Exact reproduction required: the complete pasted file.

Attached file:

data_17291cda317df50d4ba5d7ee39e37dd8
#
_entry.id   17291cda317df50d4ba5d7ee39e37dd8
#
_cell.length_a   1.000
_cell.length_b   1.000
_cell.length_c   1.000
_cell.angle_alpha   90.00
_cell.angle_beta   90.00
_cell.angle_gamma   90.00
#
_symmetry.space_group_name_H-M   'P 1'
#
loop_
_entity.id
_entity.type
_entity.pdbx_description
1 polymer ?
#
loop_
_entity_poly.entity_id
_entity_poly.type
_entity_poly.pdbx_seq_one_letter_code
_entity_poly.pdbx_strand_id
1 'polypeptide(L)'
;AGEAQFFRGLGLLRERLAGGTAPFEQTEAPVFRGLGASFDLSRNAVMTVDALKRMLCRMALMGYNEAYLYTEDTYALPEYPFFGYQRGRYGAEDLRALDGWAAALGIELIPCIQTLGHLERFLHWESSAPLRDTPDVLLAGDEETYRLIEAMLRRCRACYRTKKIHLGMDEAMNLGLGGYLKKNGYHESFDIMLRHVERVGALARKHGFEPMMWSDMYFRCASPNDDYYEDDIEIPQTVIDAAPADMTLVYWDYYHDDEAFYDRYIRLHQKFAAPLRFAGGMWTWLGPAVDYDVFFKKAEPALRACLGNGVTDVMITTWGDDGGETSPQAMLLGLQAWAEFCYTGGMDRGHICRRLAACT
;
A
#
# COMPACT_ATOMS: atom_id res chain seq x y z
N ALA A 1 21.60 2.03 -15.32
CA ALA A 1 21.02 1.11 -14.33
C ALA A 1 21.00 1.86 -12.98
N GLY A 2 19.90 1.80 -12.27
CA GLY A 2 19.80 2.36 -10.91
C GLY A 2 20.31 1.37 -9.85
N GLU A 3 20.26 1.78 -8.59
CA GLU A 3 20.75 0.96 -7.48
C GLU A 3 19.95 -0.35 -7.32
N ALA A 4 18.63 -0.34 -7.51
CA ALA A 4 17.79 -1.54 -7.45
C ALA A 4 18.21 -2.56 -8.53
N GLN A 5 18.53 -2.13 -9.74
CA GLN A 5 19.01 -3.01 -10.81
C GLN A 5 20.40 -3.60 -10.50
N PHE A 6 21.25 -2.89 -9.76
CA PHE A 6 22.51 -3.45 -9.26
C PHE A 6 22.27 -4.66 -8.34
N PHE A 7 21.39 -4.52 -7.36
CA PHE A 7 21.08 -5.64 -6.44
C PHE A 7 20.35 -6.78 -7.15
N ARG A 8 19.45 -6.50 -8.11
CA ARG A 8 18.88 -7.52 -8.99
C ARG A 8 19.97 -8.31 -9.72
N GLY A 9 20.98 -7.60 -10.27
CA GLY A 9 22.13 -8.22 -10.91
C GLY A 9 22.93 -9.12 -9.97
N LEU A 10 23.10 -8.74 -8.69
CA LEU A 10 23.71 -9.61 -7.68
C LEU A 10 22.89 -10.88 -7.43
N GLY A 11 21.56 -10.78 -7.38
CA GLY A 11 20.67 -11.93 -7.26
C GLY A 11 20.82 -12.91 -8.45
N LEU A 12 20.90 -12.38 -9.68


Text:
data_17291cda317df50d4ba5d7ee39e37dd8
#
_entry.id   17291cda317df50d4ba5d7ee39e37dd8
#
_cell.length_a   1.000
_cell.length_b   1.000
_cell.length_c   1.000
_cell.angle_alpha   90.00
_cell.angle_beta   90.00
_cell.angle_gamma   90.00
#
_symmetry.space_group_name_H-M   'P 1'
#
loop_
_entity.id
_entity.type
_entity.pdbx_description
1 polymer ?
#
loop_
_entity_poly.entity_id
_entity_poly.type
_entity_poly.pdbx_seq_one_letter_code
_entity_poly.pdbx_strand_id
1 'polypeptide(L)'
;AGEAQFFRGLGLLRERLAGGTAPFEQTEAPVFRGLGASFDLSRNAVMTVDALKRMLCRMALMGYNEAYLYTEDTYALPEYPFFGYQRGRYGAEDLRALDGWAAALGIELIPCIQTLGHLERFLHWESSAPLRDTPDVLLAGDEETYRLIEAMLRRCRACYRTKKIHLGMDEAMNLGLGGYLKKNGYHESFDIMLRHVERVGALARKHGFEPMMWSDMYFRCASPNDDYYEDDIEIPQTVIDAAPADMTLVYWDYYHDDEAFYDRYIRLHQKFAAPLRFAGGMWTWLGPAVDYDVFFKKAEPALRACLGNGVTDVMITTWGDDGGETSPQAMLLGLQAWAEFCYTGGMDRGHICRRLAACT
;
A
#
# COMPACT_ATOMS: atom_id res chain seq x y z
N ALA A 1 21.60 2.03 -15.32
CA ALA A 1 21.02 1.11 -14.33
C ALA A 1 21.00 1.86 -12.98
N GLY A 2 19.90 1.80 -12.27
CA GLY A 2 19.80 2.36 -10.91
C GLY A 2 20.31 1.37 -9.85
N GLU A 3 20.26 1.78 -8.59
CA GLU A 3 20.75 0.96 -7.48
C GLU A 3 19.95 -0.35 -7.32
N ALA A 4 18.63 -0.34 -7.51
CA ALA A 4 17.79 -1.54 -7.45
C ALA A 4 18.21 -2.56 -8.53
N GLN A 5 18.53 -2.13 -9.74
CA GLN A 5 19.01 -3.01 -10.81
C GLN A 5 20.40 -3.60 -10.50
N PHE A 6 21.25 -2.89 -9.76
CA PHE A 6 22.51 -3.45 -9.26
C PHE A 6 22.27 -4.66 -8.34
N PHE A 7 21.39 -4.52 -7.36
CA PHE A 7 21.08 -5.64 -6.44
C PHE A 7 20.35 -6.78 -7.15
N ARG A 8 19.45 -6.50 -8.11
CA ARG A 8 18.88 -7.52 -8.99
C ARG A 8 19.97 -8.31 -9.72
N GLY A 9 20.98 -7.60 -10.27
CA GLY A 9 22.13 -8.22 -10.91
C GLY A 9 22.93 -9.12 -9.97
N LEU A 10 23.10 -8.74 -8.69
CA LEU A 10 23.71 -9.61 -7.68
C LEU A 10 22.89 -10.88 -7.43
N GLY A 11 21.56 -10.78 -7.38
CA GLY A 11 20.67 -11.93 -7.26
C GLY A 11 20.82 -12.91 -8.45
N LEU A 12 20.90 -12.38 -9.68